On a Tuesday morning in mid-summer at the Sebastopol Regional Library, volunteers from the Redwood Empire Food Bank exchange two full hot and cold cooler bags for two empty ones. A library volunteer wheels the bags into a community room that is often brimming with toddlers enjoying Family Storytime or teens crafting “maker” projects. Today, kids and their families will trickle into the room again, but this time, they’ve come for a free and nutritious lunch.
For the second year in a row, the Sebastopol Library is partnering with the Redwood Empire Food Bank to fill in the summertime gap with free lunches and free books. And the connection between food and learning is not a coincidence.
“If you want to be at the top of the self-actualization pyramid, you can’t have a rumbling stomach,” said Sebastopol Library Branch Manager Mathew Rose.
In fact, the correlation between hunger and school achievement has been well documented. Studies cited by the National Education Association have shown that hungry children have lower math scores and are more likely to repeat a grade, come to school late or miss it entirely. This, plus high rates of childhood obesity, have spurred nutritionallyregulated school breakfast and lunch programs for decades. But what happens when school is out for the summer?
Unfortunately, many students who rely on these meals for much of their daily nutrition go hungry, according to the Redwood Empire Food Bank, a sponsor of the summer lunch program in Sonoma County for 13 years. The meals, which follow USDA nutritional guidelines, are prepared in Santa Rosa City Schools and Healdsburg Unified School District kitchens. Whenever possible, the food is sourced locally from farms and bakeries and the kid-friendly meals attempt to accommodate everyone — even kids with dietary restrictions.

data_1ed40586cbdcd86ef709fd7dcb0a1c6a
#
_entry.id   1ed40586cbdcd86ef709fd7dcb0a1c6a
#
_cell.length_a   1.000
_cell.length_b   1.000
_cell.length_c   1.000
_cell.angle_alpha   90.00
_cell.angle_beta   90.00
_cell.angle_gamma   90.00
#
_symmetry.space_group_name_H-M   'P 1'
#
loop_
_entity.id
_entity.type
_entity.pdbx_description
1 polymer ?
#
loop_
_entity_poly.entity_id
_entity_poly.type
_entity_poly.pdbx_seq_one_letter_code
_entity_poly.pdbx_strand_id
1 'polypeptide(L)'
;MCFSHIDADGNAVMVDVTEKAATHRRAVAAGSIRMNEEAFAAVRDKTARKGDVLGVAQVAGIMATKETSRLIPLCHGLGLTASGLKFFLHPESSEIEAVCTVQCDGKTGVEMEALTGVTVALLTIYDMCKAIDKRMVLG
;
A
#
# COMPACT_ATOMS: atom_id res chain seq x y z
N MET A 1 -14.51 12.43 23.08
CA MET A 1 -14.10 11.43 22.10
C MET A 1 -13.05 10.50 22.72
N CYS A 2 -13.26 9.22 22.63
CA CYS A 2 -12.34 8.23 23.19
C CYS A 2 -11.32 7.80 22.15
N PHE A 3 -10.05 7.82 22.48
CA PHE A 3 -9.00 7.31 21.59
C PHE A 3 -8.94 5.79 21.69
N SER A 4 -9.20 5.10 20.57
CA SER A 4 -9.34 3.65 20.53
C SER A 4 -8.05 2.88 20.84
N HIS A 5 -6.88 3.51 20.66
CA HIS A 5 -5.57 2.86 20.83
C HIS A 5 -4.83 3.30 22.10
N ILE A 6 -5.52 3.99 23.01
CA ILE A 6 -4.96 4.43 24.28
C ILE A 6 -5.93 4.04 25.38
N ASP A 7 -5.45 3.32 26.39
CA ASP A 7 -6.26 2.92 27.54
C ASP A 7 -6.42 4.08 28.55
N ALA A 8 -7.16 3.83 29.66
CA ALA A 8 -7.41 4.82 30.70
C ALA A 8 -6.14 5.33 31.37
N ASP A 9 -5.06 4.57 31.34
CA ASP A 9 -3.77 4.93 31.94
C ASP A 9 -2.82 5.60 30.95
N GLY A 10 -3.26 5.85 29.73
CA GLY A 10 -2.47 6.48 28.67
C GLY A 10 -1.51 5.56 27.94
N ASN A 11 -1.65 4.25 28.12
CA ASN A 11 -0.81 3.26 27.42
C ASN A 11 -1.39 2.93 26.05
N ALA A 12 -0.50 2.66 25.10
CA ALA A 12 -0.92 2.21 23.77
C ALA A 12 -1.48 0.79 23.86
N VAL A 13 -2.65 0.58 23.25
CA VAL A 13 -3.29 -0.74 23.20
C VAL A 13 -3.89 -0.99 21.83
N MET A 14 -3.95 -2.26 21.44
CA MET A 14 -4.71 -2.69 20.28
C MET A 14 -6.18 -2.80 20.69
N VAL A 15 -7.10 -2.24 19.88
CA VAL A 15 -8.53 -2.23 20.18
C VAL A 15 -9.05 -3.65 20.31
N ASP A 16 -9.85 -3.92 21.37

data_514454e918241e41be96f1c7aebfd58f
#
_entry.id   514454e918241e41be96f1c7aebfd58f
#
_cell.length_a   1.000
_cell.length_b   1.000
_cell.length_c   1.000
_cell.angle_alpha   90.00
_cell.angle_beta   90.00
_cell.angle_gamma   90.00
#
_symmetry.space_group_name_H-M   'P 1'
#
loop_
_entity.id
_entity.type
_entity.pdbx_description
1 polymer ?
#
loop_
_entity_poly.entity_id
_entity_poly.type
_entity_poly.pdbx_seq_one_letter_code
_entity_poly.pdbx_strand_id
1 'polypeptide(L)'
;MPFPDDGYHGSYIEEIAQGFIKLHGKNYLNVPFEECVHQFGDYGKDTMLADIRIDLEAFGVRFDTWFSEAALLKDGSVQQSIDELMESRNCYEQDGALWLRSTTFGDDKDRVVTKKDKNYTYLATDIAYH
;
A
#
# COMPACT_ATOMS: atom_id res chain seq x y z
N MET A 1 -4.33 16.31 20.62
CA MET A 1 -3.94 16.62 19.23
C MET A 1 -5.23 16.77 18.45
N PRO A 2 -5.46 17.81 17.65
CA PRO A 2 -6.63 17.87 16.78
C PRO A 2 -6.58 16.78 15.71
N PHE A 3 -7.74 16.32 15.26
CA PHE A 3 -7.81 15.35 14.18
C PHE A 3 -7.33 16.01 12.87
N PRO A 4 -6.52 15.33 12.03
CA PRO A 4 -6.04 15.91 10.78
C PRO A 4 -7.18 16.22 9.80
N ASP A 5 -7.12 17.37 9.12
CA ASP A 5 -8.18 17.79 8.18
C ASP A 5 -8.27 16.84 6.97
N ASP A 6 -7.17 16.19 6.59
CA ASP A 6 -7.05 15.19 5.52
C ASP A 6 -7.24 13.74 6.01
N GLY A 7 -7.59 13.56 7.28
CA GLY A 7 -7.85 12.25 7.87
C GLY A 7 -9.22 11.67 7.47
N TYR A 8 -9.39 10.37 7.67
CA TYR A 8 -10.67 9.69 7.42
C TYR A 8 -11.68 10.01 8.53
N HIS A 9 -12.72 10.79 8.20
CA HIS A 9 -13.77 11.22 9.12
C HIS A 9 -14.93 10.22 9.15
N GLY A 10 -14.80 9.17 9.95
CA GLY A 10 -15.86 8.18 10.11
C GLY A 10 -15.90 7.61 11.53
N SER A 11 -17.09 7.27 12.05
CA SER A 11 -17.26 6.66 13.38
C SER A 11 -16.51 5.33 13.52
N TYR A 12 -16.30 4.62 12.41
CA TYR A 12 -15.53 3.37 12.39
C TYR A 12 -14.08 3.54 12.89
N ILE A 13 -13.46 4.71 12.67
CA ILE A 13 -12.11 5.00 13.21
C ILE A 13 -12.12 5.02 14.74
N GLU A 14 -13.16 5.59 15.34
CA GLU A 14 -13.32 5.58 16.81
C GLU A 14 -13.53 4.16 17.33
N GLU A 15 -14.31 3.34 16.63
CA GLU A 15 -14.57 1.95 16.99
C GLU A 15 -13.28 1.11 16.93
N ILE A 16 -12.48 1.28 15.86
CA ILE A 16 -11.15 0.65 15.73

“We want to get it right,” said Itzul Gutierrez, senior programs manager at the Redwood Empire Food Bank. “We have a commitment to helping as many kids as possible.”
The food bank sponsors free summer lunches for kids 18 and under at over 40 sites throughout the county including low-income housing complexes, parks and the Greater Boys and Girls Club. (The sites must be near a school that is eligible for the school lunch program.) However, Itzul said, the eight participating libraries are especially important places to serve children.
“The cool thing about libraries is that they’re accessible for the whole community,” she said. “They have summer reading programs, they’re air conditioned on hot days and the library can get more patrons to visit.”
As Rose explained, libraries are already working to fulfill summer learning objectives and prevent “summer slide” for students through early literacy programs like Storytime and the Five Book Challenge. The addition of free lunches to these activities fit perfectly into the library’s mission to bring information, ideas and people together to build a stronger community.
“Developing and sharing ideas, seeking and utilizing information is made easier when basic human needs have already been met,” Rose said.
According to the Redwood Empire Food Bank Hunger Index, an estimated 35 million meals were missed in Sonoma County last year. And West County is not immune to these challenges of poverty and food scarcity.
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